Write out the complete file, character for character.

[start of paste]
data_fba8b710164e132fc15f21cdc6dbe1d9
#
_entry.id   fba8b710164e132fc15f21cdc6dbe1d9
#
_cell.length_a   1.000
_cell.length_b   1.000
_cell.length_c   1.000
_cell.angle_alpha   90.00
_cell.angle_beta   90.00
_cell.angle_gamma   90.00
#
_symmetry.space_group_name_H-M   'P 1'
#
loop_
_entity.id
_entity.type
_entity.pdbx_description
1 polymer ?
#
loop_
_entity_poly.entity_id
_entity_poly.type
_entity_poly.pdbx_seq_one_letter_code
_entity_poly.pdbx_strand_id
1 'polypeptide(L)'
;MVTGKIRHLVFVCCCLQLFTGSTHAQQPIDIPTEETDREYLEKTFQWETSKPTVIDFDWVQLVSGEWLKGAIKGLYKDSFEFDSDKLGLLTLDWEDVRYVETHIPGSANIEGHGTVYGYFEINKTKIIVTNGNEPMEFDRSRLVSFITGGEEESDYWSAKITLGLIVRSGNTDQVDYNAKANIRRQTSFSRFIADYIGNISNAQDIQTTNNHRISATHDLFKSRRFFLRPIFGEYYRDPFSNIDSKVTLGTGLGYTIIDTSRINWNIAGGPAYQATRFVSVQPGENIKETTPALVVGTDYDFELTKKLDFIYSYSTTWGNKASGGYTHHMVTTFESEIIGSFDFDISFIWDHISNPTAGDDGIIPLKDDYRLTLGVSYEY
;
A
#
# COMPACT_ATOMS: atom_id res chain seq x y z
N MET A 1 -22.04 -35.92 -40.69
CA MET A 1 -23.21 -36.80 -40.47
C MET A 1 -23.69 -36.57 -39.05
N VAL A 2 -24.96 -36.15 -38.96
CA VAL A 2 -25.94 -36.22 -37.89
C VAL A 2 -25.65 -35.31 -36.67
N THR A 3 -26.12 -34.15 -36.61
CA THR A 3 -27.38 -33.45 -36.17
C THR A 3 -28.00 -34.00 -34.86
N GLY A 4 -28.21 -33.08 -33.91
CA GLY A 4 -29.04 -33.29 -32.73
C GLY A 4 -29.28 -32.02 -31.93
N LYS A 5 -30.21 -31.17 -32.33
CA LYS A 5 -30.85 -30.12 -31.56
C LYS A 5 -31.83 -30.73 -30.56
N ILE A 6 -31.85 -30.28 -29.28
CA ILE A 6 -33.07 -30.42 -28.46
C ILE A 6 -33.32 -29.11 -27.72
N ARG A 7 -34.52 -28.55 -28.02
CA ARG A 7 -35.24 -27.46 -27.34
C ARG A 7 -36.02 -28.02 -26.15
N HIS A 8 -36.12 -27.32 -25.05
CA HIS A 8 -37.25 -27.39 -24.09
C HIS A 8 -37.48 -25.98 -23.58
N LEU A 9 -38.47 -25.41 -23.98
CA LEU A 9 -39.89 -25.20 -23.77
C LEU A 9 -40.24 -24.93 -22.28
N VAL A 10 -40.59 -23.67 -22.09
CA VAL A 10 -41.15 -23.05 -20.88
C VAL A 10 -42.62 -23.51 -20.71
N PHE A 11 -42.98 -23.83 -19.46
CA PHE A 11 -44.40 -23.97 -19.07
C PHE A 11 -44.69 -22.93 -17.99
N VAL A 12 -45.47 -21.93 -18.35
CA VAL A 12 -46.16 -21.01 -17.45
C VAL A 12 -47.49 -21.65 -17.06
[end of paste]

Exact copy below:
data_fba8b710164e132fc15f21cdc6dbe1d9
#
_entry.id   fba8b710164e132fc15f21cdc6dbe1d9
#
_cell.length_a   1.000
_cell.length_b   1.000
_cell.length_c   1.000
_cell.angle_alpha   90.00
_cell.angle_beta   90.00
_cell.angle_gamma   90.00
#
_symmetry.space_group_name_H-M   'P 1'
#
loop_
_entity.id
_entity.type
_entity.pdbx_description
1 polymer ?
#
loop_
_entity_poly.entity_id
_entity_poly.type
_entity_poly.pdbx_seq_one_letter_code
_entity_poly.pdbx_strand_id
1 'polypeptide(L)'
;MVTGKIRHLVFVCCCLQLFTGSTHAQQPIDIPTEETDREYLEKTFQWETSKPTVIDFDWVQLVSGEWLKGAIKGLYKDSFEFDSDKLGLLTLDWEDVRYVETHIPGSANIEGHGTVYGYFEINKTKIIVTNGNEPMEFDRSRLVSFITGGEEESDYWSAKITLGLIVRSGNTDQVDYNAKANIRRQTSFSRFIADYIGNISNAQDIQTTNNHRISATHDLFKSRRFFLRPIFGEYYRDPFSNIDSKVTLGTGLGYTIIDTSRINWNIAGGPAYQATRFVSVQPGENIKETTPALVVGTDYDFELTKKLDFIYSYSTTWGNKASGGYTHHMVTTFESEIIGSFDFDISFIWDHISNPTAGDDGIIPLKDDYRLTLGVSYEY
;
A
#
# COMPACT_ATOMS: atom_id res chain seq x y z
N MET A 1 -22.04 -35.92 -40.69
CA MET A 1 -23.21 -36.80 -40.47
C MET A 1 -23.69 -36.57 -39.05
N VAL A 2 -24.96 -36.15 -38.96
CA VAL A 2 -25.94 -36.22 -37.89
C VAL A 2 -25.65 -35.31 -36.67
N THR A 3 -26.12 -34.15 -36.61
CA THR A 3 -27.38 -33.45 -36.17
C THR A 3 -28.00 -34.00 -34.86
N GLY A 4 -28.21 -33.08 -33.91
CA GLY A 4 -29.04 -33.29 -32.73
C GLY A 4 -29.28 -32.02 -31.93
N LYS A 5 -30.21 -31.17 -32.33
CA LYS A 5 -30.85 -30.12 -31.56
C LYS A 5 -31.83 -30.73 -30.56
N ILE A 6 -31.85 -30.28 -29.28
CA ILE A 6 -33.07 -30.42 -28.46
C ILE A 6 -33.32 -29.11 -27.72
N ARG A 7 -34.52 -28.55 -28.02
CA ARG A 7 -35.24 -27.46 -27.34
C ARG A 7 -36.02 -28.02 -26.15
N HIS A 8 -36.12 -27.32 -25.05
CA HIS A 8 -37.25 -27.39 -24.09
C HIS A 8 -37.48 -25.98 -23.58
N LEU A 9 -38.47 -25.41 -23.98
CA LEU A 9 -39.89 -25.20 -23.77
C LEU A 9 -40.24 -24.93 -22.28
N VAL A 10 -40.59 -23.67 -22.09
CA VAL A 10 -41.15 -23.05 -20.88
C VAL A 10 -42.62 -23.51 -20.71
N PHE A 11 -42.98 -23.83 -19.46
CA PHE A 11 -44.40 -23.97 -19.07
C PHE A 11 -44.69 -22.93 -17.99
N VAL A 12 -45.47 -21.93 -18.35
CA VAL A 12 -46.16 -21.01 -17.45
C VAL A 12 -47.49 -21.65 -17.06